When you compile your application, each XML layout file is compiled into a View resource. You should load the layout resource from your application code, in your Activity.onCreate() callback implementation. Do so by calling setContentView(), passing it the reference to your layout resource in the form of:R.layout.layout_file_name. For example, if your XML layout is saved as main_layout.xml, you would load it for your Activity like so:
public void onCreate(Bundle savedInstanceState) {

    super.onCreate(savedInstanceState);

    setContentView(R.layout.main_layout);

}
The onCreate() callback method in your Activity is called by the Android framework when your Activity is launched (see the discussion about lifecycles, in the Activities document).

Attributes


Every View and ViewGroup object supports their own variety of XML attributes. Some attributes are specific to a View object (for example, TextView supports the textSize attribute), but these attributes are also inherited by any View objects that may extend this class. Some are common to all View objects, because they are inherited from the root View class (like the id attribute). And, other attributes are considered "layout parameters," which are attributes that describe certain layout orientations of the View object, as defined by that object's parent ViewGroup object.

ID

Any View object may have an integer ID associated with it, to uniquely identify the View within the tree. When the application is compiled, this ID is referenced as an integer, but the ID is typically assigned in the layout XML file as a string, in the id attribute. This is an XML attribute common to all View objects (defined by the View class) and you will use it very often. The syntax for an ID, inside an XML tag is:
android:id="@+id/my_button"
The at-symbol (@) at the beginning of the string indicates that the XML parser should parse and expand the rest of the ID string and identify it as an ID resource. The plus-symbol (+) means that this is a new resource name that must be created and added to our resources (in the R.java file). There are a number of other ID resources that are offered by the Android framework. When referencing an Android resource ID, you do not need the plus-symbol, but must add the android package namespace, like so:
android:id="@android:id/empty"
With the android package namespace in place, we're now referencing an ID from the android.R resources class, rather than the local resources class.
In order to create views and reference them from the application, a common pattern is to:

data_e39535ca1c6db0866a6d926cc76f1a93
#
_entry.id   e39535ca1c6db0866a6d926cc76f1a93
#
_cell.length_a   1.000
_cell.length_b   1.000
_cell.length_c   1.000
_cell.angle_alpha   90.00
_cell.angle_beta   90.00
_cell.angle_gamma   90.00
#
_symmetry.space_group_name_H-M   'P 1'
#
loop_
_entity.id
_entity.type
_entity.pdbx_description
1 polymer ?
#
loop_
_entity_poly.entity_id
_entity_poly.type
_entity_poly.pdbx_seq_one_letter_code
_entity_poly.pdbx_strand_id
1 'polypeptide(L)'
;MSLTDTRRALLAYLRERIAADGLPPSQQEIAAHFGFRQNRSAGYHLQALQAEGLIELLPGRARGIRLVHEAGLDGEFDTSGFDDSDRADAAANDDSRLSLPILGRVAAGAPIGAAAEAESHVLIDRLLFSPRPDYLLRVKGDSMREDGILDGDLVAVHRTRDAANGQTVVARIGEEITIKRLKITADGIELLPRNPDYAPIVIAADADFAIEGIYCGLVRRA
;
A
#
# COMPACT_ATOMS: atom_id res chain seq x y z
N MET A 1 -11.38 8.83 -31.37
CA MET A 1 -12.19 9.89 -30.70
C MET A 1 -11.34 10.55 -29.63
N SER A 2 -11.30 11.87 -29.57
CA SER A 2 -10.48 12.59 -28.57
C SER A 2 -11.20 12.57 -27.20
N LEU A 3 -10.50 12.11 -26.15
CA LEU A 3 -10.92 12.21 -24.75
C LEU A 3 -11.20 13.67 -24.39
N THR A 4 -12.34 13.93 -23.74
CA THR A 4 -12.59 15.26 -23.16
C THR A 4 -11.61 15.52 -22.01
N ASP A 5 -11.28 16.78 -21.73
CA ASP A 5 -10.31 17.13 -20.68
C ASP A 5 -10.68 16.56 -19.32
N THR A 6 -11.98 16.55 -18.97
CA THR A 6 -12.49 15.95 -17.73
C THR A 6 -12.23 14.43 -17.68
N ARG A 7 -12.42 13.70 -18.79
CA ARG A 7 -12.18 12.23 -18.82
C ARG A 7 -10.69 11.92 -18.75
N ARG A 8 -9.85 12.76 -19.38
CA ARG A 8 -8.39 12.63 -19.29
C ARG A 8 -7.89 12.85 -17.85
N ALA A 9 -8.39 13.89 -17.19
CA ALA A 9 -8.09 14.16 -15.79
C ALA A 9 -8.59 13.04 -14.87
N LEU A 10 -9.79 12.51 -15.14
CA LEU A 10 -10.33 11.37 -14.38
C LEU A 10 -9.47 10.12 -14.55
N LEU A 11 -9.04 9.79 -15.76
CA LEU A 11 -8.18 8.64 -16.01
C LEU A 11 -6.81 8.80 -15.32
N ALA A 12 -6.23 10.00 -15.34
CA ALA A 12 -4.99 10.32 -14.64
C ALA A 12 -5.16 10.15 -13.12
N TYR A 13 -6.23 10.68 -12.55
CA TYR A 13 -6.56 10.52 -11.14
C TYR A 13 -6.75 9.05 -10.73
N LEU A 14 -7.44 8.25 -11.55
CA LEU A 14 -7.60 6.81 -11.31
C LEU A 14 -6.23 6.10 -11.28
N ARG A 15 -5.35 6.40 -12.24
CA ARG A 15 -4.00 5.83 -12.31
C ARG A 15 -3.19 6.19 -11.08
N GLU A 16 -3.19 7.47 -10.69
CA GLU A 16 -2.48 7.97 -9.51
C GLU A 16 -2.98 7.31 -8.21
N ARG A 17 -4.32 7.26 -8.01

1.    Define a view/widget in the layout file and assign it a unique ID:
<Button android:id="@+id/my_button"

        android:layout_width="wrap_content"

        android:layout_height="wrap_content"

        android:text="@string/my_button_text"/>
2.    Then create an instance of the view object and capture it from the layout (typically in the onCreate()method):
Button myButton = (Button) findViewById(R.id.my_button);
Defining IDs for view objects is important when creating a RelativeLayout. In a relative layout, sibling views can define their layout relative to another sibling view, which is referenced by the unique ID.
An ID need not be unique throughout the entire tree, but it should be unique within the part of the tree you are searching (which may often be the entire tree, so it's best to be completely unique when possible).


Types of Layout   :
  
There are many types of layout. Some of which are listed below:
·        Linear Layout
·        Absolute Layout
·        Table Layout
·        Frame Layout
·        Relative Layout
Linear Layout
Linear layout is further divided into horizontal and vertical layout. It means it can arrange views in a single column or in a single row. Here is the code of linear layout(vertical) that includes a text view.
<?xml version=”1.0 encoding=”utf-8”?>
<LinearLayout xmlns:android=”http://schemas.android.com/apk/res/android”
   android:layout_width=”fill_parent”
   android:layout_height=”fill_parent”
   android:orientation=”vertical” >
  
   <TextView
      android:layout_width=”fill_parent”
      android:layout_height=”wrap_content”
      android:text=”@string/hello” />
</LinearLayout>
AbsoluteLayout
The AbsoluteLayout enables you to specify the exact location of its children. It can be declared like this.
<AbsoluteLayout
   android:layout_width=”fill_parent”
   android:layout_height=”fill_parent”
   xmlns:android=”http://schemas.android.com/apk/res/android” >
  
   <Button
      android:layout_width=”188dp”
      android:layout_height=”wrap_content”
      android:text=”Button”